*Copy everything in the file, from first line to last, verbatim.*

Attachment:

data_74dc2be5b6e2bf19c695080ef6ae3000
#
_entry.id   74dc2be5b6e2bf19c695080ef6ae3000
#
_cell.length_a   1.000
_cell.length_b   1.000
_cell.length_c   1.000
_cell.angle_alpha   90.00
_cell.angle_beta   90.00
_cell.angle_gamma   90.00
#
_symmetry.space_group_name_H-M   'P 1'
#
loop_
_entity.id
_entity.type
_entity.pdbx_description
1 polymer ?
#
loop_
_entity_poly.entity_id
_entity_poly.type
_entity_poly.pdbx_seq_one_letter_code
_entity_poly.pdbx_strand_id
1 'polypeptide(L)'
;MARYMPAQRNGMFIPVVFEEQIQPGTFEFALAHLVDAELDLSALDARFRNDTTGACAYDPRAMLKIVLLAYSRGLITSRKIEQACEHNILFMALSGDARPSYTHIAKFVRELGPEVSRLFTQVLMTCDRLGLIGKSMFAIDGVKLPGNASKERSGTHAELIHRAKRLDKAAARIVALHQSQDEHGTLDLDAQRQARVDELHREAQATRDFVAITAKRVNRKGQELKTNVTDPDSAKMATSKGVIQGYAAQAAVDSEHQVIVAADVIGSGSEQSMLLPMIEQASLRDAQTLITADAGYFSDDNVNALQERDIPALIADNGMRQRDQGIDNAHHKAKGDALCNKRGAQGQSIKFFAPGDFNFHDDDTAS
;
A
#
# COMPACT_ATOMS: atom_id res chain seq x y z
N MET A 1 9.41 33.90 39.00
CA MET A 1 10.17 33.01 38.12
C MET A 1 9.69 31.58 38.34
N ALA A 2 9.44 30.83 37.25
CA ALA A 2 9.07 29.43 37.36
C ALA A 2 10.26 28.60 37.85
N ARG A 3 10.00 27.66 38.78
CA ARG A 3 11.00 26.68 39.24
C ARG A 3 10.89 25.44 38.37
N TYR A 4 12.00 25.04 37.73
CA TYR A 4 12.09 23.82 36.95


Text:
data_74dc2be5b6e2bf19c695080ef6ae3000
#
_entry.id   74dc2be5b6e2bf19c695080ef6ae3000
#
_cell.length_a   1.000
_cell.length_b   1.000
_cell.length_c   1.000
_cell.angle_alpha   90.00
_cell.angle_beta   90.00
_cell.angle_gamma   90.00
#
_symmetry.space_group_name_H-M   'P 1'
#
loop_
_entity.id
_entity.type
_entity.pdbx_description
1 polymer ?
#
loop_
_entity_poly.entity_id
_entity_poly.type
_entity_poly.pdbx_seq_one_letter_code
_entity_poly.pdbx_strand_id
1 'polypeptide(L)'
;MARYMPAQRNGMFIPVVFEEQIQPGTFEFALAHLVDAELDLSALDARFRNDTTGACAYDPRAMLKIVLLAYSRGLITSRKIEQACEHNILFMALSGDARPSYTHIAKFVRELGPEVSRLFTQVLMTCDRLGLIGKSMFAIDGVKLPGNASKERSGTHAELIHRAKRLDKAAARIVALHQSQDEHGTLDLDAQRQARVDELHREAQATRDFVAITAKRVNRKGQELKTNVTDPDSAKMATSKGVIQGYAAQAAVDSEHQVIVAADVIGSGSEQSMLLPMIEQASLRDAQTLITADAGYFSDDNVNALQERDIPALIADNGMRQRDQGIDNAHHKAKGDALCNKRGAQGQSIKFFAPGDFNFHDDDTAS
;
A
#
# COMPACT_ATOMS: atom_id res chain seq x y z
N MET A 1 9.41 33.90 39.00
CA MET A 1 10.17 33.01 38.12
C MET A 1 9.69 31.58 38.34
N ALA A 2 9.44 30.83 37.25
CA ALA A 2 9.07 29.43 37.36
C ALA A 2 10.26 28.60 37.85
N ARG A 3 10.00 27.66 38.78
CA ARG A 3 11.00 26.68 39.24
C ARG A 3 10.89 25.44 38.37
N TYR A 4 12.00 25.04 37.73
CA TYR A 4 12.09 23.82 36.95